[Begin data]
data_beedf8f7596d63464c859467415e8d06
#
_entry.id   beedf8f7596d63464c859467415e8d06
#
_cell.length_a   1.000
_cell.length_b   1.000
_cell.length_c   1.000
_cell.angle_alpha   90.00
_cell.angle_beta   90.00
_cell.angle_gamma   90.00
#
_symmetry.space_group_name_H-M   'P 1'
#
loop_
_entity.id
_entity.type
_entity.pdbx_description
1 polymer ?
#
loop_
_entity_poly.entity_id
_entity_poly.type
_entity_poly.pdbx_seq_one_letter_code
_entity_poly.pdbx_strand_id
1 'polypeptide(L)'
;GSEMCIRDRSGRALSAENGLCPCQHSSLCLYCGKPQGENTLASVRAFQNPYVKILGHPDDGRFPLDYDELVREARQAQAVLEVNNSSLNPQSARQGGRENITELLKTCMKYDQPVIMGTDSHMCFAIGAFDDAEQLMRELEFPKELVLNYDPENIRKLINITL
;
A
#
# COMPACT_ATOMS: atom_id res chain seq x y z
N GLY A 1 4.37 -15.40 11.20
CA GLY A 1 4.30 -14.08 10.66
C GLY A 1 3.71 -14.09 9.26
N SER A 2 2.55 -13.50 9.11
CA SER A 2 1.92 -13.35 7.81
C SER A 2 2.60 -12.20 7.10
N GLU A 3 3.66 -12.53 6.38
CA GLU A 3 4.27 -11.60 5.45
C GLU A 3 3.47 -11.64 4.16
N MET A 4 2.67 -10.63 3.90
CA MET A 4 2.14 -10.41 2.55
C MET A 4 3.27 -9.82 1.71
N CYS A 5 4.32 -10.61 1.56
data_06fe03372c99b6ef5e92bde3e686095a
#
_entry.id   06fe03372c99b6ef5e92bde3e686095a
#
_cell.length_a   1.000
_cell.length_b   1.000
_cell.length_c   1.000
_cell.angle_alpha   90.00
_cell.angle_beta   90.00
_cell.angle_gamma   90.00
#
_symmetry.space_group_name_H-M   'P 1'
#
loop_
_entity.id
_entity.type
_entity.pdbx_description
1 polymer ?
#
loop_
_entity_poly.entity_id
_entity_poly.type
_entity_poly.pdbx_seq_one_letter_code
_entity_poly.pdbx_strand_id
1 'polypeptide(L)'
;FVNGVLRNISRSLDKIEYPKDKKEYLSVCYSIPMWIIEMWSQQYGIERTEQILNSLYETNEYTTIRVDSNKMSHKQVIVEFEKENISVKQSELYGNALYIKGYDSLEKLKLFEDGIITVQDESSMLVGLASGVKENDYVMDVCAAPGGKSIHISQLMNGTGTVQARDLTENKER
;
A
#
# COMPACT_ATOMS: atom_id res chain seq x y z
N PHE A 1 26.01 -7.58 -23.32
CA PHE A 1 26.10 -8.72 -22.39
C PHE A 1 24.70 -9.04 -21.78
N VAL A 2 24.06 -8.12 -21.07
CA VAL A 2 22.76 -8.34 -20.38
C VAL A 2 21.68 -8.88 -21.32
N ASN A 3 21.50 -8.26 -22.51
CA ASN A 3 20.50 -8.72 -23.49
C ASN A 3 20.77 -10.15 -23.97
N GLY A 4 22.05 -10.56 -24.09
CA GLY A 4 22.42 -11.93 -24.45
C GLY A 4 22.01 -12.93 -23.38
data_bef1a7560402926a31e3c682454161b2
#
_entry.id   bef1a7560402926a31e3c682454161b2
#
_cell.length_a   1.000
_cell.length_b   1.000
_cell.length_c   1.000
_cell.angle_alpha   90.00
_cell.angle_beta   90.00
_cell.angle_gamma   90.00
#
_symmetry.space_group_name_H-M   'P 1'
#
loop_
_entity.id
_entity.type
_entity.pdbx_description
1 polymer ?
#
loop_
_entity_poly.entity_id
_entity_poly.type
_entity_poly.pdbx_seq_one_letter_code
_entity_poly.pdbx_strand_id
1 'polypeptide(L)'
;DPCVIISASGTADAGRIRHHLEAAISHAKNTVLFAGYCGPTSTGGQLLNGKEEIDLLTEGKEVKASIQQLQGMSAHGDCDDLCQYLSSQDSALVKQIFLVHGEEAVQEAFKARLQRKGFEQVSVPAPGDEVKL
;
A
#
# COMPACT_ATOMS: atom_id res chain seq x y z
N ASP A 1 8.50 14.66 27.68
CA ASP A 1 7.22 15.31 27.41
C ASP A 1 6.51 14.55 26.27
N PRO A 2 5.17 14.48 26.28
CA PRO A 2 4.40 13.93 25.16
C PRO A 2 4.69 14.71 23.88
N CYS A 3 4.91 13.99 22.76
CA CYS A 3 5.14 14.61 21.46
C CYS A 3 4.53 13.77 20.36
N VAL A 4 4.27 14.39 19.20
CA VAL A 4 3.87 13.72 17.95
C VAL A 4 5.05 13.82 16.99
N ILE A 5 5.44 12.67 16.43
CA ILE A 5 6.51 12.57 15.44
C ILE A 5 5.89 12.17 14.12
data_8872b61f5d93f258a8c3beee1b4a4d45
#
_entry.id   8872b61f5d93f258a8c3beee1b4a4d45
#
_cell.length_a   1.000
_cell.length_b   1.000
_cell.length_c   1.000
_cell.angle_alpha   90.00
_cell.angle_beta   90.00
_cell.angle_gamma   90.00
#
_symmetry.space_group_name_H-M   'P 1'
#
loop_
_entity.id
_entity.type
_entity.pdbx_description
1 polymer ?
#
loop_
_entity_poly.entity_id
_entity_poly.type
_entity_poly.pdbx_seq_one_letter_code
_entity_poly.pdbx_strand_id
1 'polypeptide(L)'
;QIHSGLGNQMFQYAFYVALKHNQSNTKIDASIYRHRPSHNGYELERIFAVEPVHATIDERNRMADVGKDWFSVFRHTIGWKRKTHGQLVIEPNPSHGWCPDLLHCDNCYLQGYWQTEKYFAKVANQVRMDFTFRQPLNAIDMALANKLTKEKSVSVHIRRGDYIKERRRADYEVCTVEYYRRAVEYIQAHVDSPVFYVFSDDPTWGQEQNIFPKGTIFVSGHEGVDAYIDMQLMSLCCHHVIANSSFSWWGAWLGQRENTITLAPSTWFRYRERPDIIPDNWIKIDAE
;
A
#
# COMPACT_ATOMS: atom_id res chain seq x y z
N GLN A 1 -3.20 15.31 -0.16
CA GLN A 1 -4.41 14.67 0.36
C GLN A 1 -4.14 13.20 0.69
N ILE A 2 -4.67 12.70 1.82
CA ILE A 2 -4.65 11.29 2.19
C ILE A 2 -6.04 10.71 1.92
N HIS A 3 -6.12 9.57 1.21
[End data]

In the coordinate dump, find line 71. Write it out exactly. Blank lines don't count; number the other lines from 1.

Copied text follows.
A